Woodland Park Zoo elephants Chai, 36, and Bamboo, 48, will be heading to the Oklahoma City Zoo, officials announced Friday, Feb.27, disappointing animal advocates hoping they would be sent to a sanctuary.
The animals will leave Seattle in late March or early April. Sending the animals to Oklahoma City on a long-term loan will allow the Woodland Park Zoo, which will still own the animals, to be involved in their care.
Oklahoma City, which has very hot summers and very cold winters, may result in Chai and Bamboo spending more time indoors.
Last year the zoo announced plans to move Chai and Bamboo to another accredited zoo after the sudden death of Watoto and upon recommendations of the Elephant Task Force.
Laurie Stewart, chairwoman of the Woodland Park Zoo Board of Directors, said the zoo had many requirements for their “two girls.”
“They need a social herd of Asian elephants that Chai and Bamboo can integrate into. We need a state-of-the-art facility. We need a healthy environment free of infectious diseases. We need a high caliber zoo staff and veterinary staff. We need a restricted contact management program and an established history of stable finances and stable leadership. Oklahoma City Zoo has all of these. It’s really a fantastic situation.”
The Woodland Park Zoo is a member of the national Association of Zoos and Aquariums (AZA)
The Oklahoma City Zoo has four female Asian elephants ages 20, 18 and 4 years, and a 2-month-old. A 47-year-old male named Rex is also part of the herd.
“They’re going to have a great opportunity to live and socialize in the herd of elephants and receive exemplary care,” Stewart said.
Extreme weather conditions effect Oklahoma City unlike Seattle which has relatively mild temperatures throughout the year.
A history of temperatures in 2014 indicate how many days the elephants may have stayed indoors under the current guidelines.
Seattle maximum days that reach 40 degrees or below: 10
Seattle maximum days that reach 95 degrees or above: 0
Oklahoma City maximum days that reach 40 degrees or below: 29
Oklahoma City maximum days that reach 95 degrees or above: 36
(figures compiled from NOAA)
On Friday, the weather in Oklahoma City was 19 degrees forcing the zoo to close. Compared with Seattle, “It is a warmer climate in summer and colder in the winter,” Jensen said. “There’s more variability, but on average it’s not a significant difference.”
“If it is freezing, the elephants stay in the barn,” Bottaro said.
The long drive to Oklahoma will take 35 to 40 hours, with stops in between. Woodland Park Zoo staff and a veterinarian will follow in a car and be met by other zoo staff once they arrive.
Laura Bottaro, animal curator at the Oklahoma City Zoo, said she hopes that Bamboo will integrate herself into their multigenerational herd as a matriarch and that Chai will become another “auntie”.
The Oklahoma City Zoo opened its new 3.95-acre, $13 million elephant habitat in 2011. One large pasture is 2.6 acres and features a 12-foot-deep, 214,000-gallon pool, a waterfall and a stream. Two smaller pastures are about a half-acre each. Currently, Chai and Bamboo share a 1.1-acre space at the Woodland Park Zoo, giving them around the same amount of space they will eventually have in Oklahoma City at the current herd size.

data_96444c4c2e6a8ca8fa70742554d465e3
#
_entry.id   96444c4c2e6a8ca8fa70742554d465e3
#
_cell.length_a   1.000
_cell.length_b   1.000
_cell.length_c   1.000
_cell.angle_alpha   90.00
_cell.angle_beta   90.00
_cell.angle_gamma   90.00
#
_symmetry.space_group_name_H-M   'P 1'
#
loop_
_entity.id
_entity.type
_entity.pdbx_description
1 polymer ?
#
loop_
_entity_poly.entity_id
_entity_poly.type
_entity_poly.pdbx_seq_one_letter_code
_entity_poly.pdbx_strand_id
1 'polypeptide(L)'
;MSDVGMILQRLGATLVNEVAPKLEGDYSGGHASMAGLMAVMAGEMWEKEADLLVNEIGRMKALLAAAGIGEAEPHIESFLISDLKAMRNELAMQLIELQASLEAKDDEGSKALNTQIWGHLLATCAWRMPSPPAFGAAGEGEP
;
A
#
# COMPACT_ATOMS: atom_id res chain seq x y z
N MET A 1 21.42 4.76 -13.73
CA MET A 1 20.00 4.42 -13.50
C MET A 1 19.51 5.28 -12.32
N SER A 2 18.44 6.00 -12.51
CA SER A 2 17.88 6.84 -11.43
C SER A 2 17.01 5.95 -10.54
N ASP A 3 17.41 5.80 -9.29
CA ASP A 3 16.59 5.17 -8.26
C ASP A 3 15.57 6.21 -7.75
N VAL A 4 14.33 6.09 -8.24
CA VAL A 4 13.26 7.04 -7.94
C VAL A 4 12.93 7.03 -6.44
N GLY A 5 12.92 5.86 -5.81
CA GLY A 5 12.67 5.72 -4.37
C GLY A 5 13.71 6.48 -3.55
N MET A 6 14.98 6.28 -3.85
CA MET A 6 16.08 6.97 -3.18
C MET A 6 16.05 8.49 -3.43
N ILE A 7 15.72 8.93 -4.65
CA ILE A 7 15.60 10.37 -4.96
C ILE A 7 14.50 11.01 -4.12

The elephant barn in Oklahoma City is 12,636 square feet, with around 2,000 square feet dedicated to support space. It features eight stalls plus a community stall with sand substrate. The barn also has a radiant floor heating system.
Oklahoma City Zoo officials say the zoo can accommodate a herd of up to 12 elephants.
Elephants at the Oklahoma City Zoo are expected to perform in an outdoor pavilion providing entertainment for up to 400 people observing them demonstrating “natural elephant behaviors including daily routines such as baths, foot care and training sessions,” according to a press release.
“I don’t call it a performance. I call it a behavioral demonstration,” Bottaro said. “When you want to connect your guests we feel like that sort of interaction is appropriate and necessary. And so the animals do have an extra yard because of the demonstration in another quarter-acre… All the behaviors that we train at the Oklahoma Zoo are what we call purposeful behaviors so everything we train is mostly husbandry and it asks the elephants to participate in their own care. The public is fascinated by the way our elephants and their keepers relate to each other.”
The demonstrations are seasonal daily events running March through November. Trainers do not use bull hooks or hot shots but they use a target pole and positive reinforcement such as distribution of produce or grain.
Animal advocates were devastated about the decision, having hoped the elephants would be transferred to the Progressive Animal Welfare Society in California. Deborah Jensen, president and CEO of the Woodland Park Zoo, said zoo officials took a hard look at that facility but decided it was not the best place for their animals.
“One, they have two Asian elephants that have an active case of tuberculosis and are under quarantine, and two, they don’t have a yard for our two elephants to join, but even if they did, Chai and Bamboo would be socially isolated,” Jensen said. She said that the zoo’s top priority is that Chai and Bamboo would move into another socially integrated herd and that the zoo is happy to work with the Oklahoma City Zoo. Other sanctuaries were not considered citing management and financial struggles.